Bottom-up EPS estimates are only starting to fall, but the decline is nowhere near the 15-20% peak-to-trough basis seen in a garden variety recession. According to FactSet, consensus bottom-up derived S&P 500 EPS estimates for 2023 is $232. Bloomberg reported that the average Wall Street strategist estimate is $215, with a high of $232 from Jefferies and a low of $185 from Morgan Stanley. It’s not unusual to see top-down estimates diverge from bottom-up estimates at major economic turning points. Strategists can estimate the economic impact from their top-down models, while individual company analysts have to wait for company guidance to change their estimates. This is a signal that bottom-up aggregated estimates have much further to fall. The combination of an elevated forward P/E ratio with the prospect for further cuts in earnings outlook is an indication that a valuation air pocket is ahead for equity investors.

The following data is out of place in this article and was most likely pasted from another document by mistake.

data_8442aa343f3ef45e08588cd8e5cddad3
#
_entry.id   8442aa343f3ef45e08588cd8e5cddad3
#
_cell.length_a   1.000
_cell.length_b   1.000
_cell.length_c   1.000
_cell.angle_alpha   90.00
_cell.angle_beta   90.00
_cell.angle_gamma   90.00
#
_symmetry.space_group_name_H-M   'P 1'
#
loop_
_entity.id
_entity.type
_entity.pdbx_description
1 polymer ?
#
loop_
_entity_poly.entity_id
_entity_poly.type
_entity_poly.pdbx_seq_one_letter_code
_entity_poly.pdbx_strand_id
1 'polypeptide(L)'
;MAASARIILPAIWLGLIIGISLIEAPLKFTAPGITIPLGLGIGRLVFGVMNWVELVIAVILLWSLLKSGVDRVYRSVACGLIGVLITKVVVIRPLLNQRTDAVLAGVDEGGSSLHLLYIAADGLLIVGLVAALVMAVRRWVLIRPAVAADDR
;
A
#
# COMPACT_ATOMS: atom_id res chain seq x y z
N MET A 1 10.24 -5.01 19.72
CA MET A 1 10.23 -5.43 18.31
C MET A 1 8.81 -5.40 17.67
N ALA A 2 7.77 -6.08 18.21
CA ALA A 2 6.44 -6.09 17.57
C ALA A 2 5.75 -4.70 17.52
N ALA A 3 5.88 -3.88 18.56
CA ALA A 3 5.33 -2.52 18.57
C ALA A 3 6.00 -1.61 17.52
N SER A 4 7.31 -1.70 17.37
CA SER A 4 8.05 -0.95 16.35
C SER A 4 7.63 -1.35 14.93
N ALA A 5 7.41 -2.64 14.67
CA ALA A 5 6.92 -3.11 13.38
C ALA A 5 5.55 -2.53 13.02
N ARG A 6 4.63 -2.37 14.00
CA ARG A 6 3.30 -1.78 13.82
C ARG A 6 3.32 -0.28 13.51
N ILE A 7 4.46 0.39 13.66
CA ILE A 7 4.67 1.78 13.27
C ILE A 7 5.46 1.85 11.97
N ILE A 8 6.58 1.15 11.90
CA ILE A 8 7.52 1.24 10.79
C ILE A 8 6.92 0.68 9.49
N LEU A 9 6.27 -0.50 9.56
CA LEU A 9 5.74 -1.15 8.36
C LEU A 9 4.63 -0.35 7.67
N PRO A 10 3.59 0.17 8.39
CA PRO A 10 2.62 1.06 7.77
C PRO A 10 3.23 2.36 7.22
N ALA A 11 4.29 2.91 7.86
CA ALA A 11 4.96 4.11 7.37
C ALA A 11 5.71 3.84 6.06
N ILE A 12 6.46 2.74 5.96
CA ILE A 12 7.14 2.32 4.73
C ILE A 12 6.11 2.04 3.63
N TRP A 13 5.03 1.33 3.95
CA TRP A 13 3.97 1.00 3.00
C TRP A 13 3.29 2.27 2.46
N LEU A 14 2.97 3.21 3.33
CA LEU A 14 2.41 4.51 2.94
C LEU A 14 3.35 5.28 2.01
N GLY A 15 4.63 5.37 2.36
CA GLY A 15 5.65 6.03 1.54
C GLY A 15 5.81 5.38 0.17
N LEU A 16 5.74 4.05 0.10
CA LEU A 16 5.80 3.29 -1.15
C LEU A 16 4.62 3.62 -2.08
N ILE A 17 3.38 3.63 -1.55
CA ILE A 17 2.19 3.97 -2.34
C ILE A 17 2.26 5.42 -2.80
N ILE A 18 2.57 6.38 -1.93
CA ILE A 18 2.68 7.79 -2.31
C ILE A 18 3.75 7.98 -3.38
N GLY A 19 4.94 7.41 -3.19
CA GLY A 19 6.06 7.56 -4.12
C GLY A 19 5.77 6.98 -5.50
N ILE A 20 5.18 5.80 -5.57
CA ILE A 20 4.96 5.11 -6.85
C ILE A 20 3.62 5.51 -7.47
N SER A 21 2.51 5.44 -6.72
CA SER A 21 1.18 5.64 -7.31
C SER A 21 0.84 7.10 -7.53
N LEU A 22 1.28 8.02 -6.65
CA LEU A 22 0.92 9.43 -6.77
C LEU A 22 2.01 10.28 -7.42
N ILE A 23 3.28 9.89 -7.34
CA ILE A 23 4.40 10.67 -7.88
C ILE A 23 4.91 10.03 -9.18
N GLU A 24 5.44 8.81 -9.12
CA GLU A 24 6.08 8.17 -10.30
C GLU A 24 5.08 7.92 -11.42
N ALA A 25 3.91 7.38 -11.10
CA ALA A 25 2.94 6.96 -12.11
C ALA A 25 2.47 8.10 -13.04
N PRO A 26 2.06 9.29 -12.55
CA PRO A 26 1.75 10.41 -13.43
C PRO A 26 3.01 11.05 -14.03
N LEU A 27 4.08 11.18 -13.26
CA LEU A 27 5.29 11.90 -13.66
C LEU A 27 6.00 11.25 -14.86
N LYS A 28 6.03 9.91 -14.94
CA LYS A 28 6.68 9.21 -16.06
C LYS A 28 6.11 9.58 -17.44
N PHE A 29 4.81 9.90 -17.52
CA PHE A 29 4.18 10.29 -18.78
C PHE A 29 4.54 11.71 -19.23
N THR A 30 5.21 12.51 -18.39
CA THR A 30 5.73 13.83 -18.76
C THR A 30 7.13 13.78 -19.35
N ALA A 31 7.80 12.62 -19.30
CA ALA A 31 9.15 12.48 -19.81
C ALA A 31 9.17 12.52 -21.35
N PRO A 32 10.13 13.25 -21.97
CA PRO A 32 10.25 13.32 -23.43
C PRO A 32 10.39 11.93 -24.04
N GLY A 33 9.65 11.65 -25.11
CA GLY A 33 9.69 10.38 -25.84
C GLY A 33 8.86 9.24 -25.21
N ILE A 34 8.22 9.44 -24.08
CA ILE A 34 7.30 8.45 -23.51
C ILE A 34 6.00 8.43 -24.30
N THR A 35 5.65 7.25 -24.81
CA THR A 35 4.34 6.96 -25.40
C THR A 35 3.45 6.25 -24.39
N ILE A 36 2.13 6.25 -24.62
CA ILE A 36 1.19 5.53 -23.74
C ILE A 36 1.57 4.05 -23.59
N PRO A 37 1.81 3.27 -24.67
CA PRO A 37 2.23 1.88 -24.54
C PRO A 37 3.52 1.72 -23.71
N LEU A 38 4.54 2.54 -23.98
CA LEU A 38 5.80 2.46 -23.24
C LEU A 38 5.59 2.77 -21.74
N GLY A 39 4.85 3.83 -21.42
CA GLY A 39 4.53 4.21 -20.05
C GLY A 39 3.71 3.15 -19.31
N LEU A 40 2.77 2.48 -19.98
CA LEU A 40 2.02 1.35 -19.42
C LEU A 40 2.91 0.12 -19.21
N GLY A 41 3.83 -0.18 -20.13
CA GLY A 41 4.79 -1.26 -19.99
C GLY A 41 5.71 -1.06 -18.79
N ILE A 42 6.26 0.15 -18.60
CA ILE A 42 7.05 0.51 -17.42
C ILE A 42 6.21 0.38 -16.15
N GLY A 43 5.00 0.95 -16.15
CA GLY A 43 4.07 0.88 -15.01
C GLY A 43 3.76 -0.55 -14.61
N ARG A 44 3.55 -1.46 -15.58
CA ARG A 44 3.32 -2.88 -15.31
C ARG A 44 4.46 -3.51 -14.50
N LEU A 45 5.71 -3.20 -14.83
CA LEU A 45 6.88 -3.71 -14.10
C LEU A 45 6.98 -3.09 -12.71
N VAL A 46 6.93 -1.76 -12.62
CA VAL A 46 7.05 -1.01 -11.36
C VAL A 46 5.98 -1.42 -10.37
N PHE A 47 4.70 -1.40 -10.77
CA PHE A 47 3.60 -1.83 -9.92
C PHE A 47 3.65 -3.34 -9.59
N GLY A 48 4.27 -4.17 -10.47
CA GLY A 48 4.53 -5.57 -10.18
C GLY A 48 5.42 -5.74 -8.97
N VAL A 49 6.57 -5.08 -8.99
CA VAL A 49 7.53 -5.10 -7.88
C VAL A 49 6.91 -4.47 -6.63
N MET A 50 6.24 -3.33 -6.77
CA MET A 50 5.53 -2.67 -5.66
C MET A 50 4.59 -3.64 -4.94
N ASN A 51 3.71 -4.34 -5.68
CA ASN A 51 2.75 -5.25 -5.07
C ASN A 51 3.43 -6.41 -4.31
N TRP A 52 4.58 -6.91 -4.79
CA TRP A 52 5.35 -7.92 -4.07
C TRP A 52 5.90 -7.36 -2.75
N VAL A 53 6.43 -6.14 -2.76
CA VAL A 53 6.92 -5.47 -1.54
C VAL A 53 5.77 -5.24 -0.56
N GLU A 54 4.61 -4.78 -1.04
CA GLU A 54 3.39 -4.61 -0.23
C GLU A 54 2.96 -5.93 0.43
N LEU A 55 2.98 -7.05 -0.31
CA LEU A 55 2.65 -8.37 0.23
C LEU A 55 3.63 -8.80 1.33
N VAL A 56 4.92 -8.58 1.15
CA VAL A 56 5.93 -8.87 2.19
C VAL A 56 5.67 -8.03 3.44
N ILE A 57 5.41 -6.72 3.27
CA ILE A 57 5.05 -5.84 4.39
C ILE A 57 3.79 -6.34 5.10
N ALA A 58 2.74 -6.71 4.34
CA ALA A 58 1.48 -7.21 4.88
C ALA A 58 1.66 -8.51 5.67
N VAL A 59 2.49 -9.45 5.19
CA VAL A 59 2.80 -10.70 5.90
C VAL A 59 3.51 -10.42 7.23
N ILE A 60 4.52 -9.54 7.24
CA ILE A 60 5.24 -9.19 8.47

The bull case
Even though the economic and valuation outlook appears dire, here is the bull case, or at least some mitigating circumstances indicating that any downturn should be mild.
The first is a high level of household savings in developed economies.
A Federal Reserve study confirmed the findings of high savings. While low income households are stressed, middle and high income consumer balance sheets are in good shape.
I would warn, however, that while elevated levels of household savings could act to cushion the effects of a recession, the magnitude of the effect could be relatively minimal. Consider, for example, how the housing market has become the economic cycle. As mortgage rates have surged, strong levels of savings will have a relatively minor effect on the deterioration of housing affordability. As a consequence, housing permits, which lead housing starts, have plummeted.